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  • Foodwise Articles

    Getty Cow

    Cows On Grass

    Author | Simon Bryant

    Grain fed beef is one of the most successful marketing stories in the food industry. There is simply not enough space in this article to begin a dissertation on how this happened so put a few keywords in Google and get reading; (cheap US corn prices, faster growing cattle, marbled beef, higher yielding land density stocking rates, marketing companies).

    Opponents to grain fed beef will cite USA outbreaks of E. coli O157:H7 which is linked (but not exclusively due) to high density feed lotting and the subsequent effect of cattle standing in their own effluent. The reaction by industry to this problem has been traditionally to use ammonium hydroxide to treat the meat.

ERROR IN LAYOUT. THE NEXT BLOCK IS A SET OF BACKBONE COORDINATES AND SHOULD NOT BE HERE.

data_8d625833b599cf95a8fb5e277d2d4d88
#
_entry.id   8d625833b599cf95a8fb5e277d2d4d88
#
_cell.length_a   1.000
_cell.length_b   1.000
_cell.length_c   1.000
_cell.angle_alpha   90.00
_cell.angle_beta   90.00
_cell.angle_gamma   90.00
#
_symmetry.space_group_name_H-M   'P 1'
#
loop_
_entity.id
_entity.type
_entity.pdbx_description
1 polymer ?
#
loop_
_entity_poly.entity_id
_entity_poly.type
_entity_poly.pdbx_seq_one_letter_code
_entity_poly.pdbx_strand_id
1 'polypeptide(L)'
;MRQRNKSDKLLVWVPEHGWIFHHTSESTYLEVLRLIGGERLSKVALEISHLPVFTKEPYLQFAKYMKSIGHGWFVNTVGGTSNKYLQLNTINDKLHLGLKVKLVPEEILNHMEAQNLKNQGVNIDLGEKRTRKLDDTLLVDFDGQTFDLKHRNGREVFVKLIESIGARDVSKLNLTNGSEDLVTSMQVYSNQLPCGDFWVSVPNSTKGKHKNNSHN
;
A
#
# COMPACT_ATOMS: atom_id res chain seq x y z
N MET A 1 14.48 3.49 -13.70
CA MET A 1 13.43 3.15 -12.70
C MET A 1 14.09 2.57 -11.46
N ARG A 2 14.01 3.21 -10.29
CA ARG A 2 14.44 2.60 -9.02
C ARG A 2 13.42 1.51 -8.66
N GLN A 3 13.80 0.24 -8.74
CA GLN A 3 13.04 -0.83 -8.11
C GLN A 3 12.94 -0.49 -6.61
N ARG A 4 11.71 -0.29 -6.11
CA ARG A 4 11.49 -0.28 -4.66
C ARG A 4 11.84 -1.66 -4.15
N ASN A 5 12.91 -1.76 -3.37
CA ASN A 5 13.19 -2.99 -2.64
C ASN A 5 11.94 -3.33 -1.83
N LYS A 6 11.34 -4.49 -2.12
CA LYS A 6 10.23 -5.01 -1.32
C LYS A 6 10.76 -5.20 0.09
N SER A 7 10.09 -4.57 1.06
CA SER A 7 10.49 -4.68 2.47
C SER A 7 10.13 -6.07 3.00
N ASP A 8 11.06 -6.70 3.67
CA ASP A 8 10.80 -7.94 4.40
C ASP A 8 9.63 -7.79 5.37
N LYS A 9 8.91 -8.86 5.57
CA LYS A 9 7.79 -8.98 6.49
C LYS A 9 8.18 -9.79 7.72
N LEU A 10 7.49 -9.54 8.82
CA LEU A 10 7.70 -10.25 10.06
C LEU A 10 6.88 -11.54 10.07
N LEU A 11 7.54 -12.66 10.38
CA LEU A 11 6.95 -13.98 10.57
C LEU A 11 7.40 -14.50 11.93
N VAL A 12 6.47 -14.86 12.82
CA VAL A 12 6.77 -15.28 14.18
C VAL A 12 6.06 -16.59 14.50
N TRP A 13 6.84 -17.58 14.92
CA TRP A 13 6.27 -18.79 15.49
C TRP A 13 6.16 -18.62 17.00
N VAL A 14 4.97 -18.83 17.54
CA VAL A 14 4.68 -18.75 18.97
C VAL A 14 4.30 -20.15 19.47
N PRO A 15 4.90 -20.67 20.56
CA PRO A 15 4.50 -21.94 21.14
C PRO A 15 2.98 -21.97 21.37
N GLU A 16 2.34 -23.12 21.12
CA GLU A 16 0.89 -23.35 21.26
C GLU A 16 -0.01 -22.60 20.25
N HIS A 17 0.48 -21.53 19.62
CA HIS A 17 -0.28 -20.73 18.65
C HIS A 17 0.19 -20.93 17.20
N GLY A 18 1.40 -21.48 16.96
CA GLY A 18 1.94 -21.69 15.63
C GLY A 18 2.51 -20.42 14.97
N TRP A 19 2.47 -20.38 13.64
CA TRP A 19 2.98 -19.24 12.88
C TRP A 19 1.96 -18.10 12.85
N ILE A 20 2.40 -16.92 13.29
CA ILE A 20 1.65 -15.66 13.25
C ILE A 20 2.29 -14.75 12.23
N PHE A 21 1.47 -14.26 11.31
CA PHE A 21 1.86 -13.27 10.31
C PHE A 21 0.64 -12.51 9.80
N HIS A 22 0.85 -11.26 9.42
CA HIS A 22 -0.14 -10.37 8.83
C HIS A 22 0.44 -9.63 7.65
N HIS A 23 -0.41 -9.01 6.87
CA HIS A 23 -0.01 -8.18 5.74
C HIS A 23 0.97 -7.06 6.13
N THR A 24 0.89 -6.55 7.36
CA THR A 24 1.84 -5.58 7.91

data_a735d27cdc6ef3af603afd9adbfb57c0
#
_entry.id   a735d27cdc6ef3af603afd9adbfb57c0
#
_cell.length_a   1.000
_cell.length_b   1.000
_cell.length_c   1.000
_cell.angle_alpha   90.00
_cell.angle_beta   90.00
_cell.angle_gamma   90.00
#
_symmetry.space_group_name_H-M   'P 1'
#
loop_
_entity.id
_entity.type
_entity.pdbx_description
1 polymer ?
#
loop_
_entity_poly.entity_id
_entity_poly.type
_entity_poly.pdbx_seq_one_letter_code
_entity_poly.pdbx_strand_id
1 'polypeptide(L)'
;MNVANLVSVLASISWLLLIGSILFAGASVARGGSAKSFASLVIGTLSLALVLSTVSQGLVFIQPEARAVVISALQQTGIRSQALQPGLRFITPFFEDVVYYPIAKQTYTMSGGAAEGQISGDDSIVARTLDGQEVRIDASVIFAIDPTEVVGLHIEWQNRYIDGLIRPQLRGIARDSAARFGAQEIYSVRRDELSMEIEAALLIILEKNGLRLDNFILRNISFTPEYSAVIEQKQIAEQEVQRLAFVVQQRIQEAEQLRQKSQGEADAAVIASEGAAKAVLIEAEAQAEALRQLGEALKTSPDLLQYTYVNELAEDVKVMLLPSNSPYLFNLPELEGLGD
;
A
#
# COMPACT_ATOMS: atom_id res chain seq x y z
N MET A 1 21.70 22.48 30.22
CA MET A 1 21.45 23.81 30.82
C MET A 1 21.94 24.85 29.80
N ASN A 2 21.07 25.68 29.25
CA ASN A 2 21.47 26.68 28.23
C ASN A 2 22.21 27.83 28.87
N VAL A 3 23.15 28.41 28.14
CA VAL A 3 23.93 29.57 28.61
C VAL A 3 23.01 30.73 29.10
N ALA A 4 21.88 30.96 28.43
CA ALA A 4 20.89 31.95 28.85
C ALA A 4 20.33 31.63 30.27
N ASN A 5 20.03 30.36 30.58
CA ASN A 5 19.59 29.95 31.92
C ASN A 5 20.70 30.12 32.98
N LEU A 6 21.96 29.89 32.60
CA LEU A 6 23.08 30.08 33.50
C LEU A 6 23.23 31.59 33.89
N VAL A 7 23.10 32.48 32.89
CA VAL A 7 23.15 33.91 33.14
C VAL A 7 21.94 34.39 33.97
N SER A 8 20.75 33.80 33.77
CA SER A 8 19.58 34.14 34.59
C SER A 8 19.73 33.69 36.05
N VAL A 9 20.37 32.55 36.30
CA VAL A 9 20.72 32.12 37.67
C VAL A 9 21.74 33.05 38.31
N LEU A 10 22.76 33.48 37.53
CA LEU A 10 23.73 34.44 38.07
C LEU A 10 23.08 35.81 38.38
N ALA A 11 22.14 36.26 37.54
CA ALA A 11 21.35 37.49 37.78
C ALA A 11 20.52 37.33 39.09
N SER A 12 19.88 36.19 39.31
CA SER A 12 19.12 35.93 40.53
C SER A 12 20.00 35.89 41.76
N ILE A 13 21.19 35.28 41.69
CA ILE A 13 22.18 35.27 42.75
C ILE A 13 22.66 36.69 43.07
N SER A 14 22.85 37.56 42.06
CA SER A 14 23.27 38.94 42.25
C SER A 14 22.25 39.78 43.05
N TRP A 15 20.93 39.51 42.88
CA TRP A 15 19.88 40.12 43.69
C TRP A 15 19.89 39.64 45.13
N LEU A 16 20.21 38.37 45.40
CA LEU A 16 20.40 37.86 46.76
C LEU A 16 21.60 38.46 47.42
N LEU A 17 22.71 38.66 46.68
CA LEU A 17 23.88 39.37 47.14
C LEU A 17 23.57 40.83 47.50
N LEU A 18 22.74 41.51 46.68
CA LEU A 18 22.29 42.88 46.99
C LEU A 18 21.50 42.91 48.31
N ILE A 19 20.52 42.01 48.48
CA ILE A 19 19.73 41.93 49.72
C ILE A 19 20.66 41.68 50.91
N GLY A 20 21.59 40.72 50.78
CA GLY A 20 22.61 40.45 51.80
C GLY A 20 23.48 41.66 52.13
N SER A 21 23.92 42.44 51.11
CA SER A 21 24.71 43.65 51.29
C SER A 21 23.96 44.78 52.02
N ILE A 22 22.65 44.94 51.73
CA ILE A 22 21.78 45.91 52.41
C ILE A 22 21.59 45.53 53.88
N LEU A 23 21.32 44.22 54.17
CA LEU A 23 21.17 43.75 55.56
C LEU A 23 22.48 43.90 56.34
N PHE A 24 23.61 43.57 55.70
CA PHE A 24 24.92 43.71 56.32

Antibiotics and growth hormones are used to expedite growth rates of the animal. Imbalance in the meat’s omega 6 (bad) and omega 3 (good) fatty acids is a result of prolonged use of grains, (particularly corn and soy) and their effect on ruminants’ (i.e. cows in this case) digestive systems, including a lack of fibre in grains that can cause cattle to lick each other and cause rumen abscesses.

    It all sounds pretty scary but in my opinion, from both an animal welfare and health point of view, in Australia the raising of beef cattle along with our chooks and pigs (live exports and unethical dispatch methods aside) has managed to travel through the post war period of industrialized agriculture in a less worrisome way than both our overseas counterparts.

    There are some exceptionally good “best practice” grain finished beef operations which run very low numbers of both days in lots and densities, especially in South Australia which are run with complete integrity.